The basis for the effective treatment and cure of a patient is the rapid diagnosis of the disease and its causative agent, which is based on the analysis of the clinical symptoms coupled with laboratory tests. Although rapid advance ments have been made in the laboratory diagnosis of virus diseases, the neces sary isolation of the causative virus from the clinical specimens is a relatively long procedure. Viruses which integrate into the cellular DNA (such as human immunodeficiency virus, HIV -1, or hepatitis B virus) are difficult to identify by molecular techniques, while viruses which exist in the clinical material in low concentrations are even more formidable to identify. Recently, the application of the polymerase chain reaction (peR) technique developed by K. D. Mullis and detailed in the study by Saiki et al. (1985) led to a revolution in virus diagnosis. The peR technique was rapidly applied to the diagnosis of viruses in clinical material. Volume 1 of Frontiers of Virology provides new information on the advan tages of the use of the peR for the diagnosis of many human disease-causing viruses, as well as on some problems with its use.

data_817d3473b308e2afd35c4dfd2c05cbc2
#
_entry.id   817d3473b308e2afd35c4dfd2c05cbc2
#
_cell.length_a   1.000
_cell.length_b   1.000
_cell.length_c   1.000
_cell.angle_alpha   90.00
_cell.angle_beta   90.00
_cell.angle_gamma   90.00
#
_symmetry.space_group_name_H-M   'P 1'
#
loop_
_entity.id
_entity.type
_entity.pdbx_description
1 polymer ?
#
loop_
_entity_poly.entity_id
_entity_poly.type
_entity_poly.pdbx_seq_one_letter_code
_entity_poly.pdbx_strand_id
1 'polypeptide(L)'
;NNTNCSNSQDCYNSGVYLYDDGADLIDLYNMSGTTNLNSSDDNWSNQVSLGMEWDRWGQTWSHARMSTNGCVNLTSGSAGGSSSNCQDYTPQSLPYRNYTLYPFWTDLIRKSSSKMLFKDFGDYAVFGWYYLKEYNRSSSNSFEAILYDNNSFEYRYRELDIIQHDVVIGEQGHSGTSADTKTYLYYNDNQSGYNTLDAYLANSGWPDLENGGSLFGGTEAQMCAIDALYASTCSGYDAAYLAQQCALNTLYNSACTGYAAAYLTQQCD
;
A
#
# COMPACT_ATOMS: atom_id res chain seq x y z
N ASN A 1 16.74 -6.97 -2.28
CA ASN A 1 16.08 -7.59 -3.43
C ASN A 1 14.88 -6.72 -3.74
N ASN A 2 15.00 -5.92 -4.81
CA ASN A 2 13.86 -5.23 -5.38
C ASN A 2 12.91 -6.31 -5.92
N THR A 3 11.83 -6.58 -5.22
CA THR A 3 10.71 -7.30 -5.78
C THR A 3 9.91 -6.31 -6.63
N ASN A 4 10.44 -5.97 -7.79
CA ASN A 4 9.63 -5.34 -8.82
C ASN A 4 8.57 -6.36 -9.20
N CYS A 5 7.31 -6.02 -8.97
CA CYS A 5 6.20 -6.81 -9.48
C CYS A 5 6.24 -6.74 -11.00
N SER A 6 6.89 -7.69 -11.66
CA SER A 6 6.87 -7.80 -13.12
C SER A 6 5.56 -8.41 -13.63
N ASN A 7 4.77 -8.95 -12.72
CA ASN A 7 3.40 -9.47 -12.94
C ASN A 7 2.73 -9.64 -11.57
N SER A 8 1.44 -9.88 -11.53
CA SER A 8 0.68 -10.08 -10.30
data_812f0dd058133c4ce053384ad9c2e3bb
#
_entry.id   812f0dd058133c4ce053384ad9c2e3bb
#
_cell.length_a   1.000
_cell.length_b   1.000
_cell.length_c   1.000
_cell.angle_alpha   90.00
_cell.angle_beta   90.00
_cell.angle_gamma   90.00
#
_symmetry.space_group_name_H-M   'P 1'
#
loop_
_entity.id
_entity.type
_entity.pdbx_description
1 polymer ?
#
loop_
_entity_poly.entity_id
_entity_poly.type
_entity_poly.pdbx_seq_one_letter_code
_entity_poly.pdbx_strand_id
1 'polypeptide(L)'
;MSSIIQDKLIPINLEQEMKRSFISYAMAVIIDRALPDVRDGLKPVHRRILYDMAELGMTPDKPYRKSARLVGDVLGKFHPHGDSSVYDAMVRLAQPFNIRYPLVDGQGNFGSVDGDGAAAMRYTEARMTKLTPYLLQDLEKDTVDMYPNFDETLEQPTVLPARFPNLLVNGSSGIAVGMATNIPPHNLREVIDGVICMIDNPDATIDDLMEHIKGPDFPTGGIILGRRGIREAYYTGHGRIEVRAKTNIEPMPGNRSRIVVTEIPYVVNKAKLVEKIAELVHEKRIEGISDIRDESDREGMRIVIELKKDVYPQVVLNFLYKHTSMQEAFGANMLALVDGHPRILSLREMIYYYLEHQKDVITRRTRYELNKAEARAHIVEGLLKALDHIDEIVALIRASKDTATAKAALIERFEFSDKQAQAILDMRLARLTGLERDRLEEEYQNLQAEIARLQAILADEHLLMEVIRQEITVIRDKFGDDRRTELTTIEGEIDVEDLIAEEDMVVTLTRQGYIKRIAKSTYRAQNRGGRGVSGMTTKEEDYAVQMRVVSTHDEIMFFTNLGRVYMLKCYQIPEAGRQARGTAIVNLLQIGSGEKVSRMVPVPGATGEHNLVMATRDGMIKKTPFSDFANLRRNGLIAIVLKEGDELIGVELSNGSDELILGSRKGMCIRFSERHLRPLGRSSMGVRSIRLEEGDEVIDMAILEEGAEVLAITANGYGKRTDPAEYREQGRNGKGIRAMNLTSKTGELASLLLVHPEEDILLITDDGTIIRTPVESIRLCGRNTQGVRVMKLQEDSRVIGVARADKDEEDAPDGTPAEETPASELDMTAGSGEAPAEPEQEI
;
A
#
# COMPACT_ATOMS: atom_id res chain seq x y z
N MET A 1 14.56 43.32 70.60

Table of ContentsSection I Human Retroviruses.- 1 Diagnosis of Human Immunodeficiency Virus Infection by Polymerase Chain Reaction.- 2 Human Immunodeficiency Virus Type 1 (HIV-1) Detection by Polymerase Chain Reaction in Children of Infected Mothers.- 3 Detection of Human T-cell Leukemia Virus Type 1 Provirus: Semiquantitative, Nested, Double Polymerase Chain Reaction.- 4 Detection of Human T-cell Leukemia Viruses.- 5 Detection of Human Spumaviruses by Polymerase Chain Reaction.- Section II Human Hepatitis Viruses.- 6 Antigen Capture/Polymerase Chain Reaction for the Detection of Hepatitis A Virus in Human Clinical Materials.- 7 Clinical Diagnosis of Hepatitis B Infection: Applications of the Polymerase Chain Reaction.- 8 Application of Polymerase Chain Reaction to Hepatitis C Virus Research and Diagnostics.- 9 Polymerase Chain Reaction for Hepatitis Delta Virus RNA Identification and Characterization.- Section ID Human Herpes Viruses.- 10 Polymerase Chain Reaction Detection of Herpes Simplex Virus in Cerebrospinal Fluid.- 11 Polymerase Chain Reaction Diagnosis of Varicella Zoster Virus.- 12 Detection of Human Cytomegalovirus by Polymerase Chain Reaction.- 13 Semiquantitative Analysis of Epstein-Barr Virus DNA by Polymerase Chain Reaction in Clinical Samples of Lymphoproliferative Disorders.- 14 Detection of Human Herpesvirus 6 DNA in Clinical Samples of Patients by Polymerase Chain Reaction Amplification.- Section IV Human Papova Viruses.- 15 Human Papillomavirus Infections of the Genital Tract: Clinical Significance and Diagnosis by Polymerase Chain Reaction.- 16 Human Papillomavirus Types 6 and 11 in Tumors.- 17 Detection of JC and BK Viruses in Pathological Specimens by Polymerase Chain Reaction.- Section V Airborne and Respiratory Viruses.- 18 Diagnosis of Prenatal Rubella by Polymerase Chain Reaction.- 19 Detection of Measles Virus in Subacute Sclerosing Panen-cephalitis Brain Tissue.- 20 The Use of the Polymerase Chain Reaction in Influenza Virus Detection and Characterization.- 21 Polymerase Chain Reaction (PCR) Detection of Rhino-viruses.- 22 Polymerase Chain Reaction Diagnosis of Human Parvo virus B19.- 23 Polymerase Chain Reaction for the Detection of Adeno-viruses.- 24 Detection of Coronaviruses by the Polymerase Chain Reaction.- Section VI Disease Causing RNA Viruses.- 25 Detection of Human Enteroviruses Using the Polymerase Chain Reaction.- 26 Polymerase Chain Reaction Detection and Typing of Ro-taviruses in Fecal Specimens.- 27 Detection and Identification of Flaviviruses by Reverse Transcriptase Polymerase Chain Reaction.- 28 Polymerase Chain Reaction for Detection of Hantaviruses.- 29 Polymerase Chain Reaction Technology for Rabies Virus.- Section VII Summary.- 30 Detection of Viruses in Clinical Materials is Enhanced by the Polymerase Chain Reaction: Current State of Knowledge.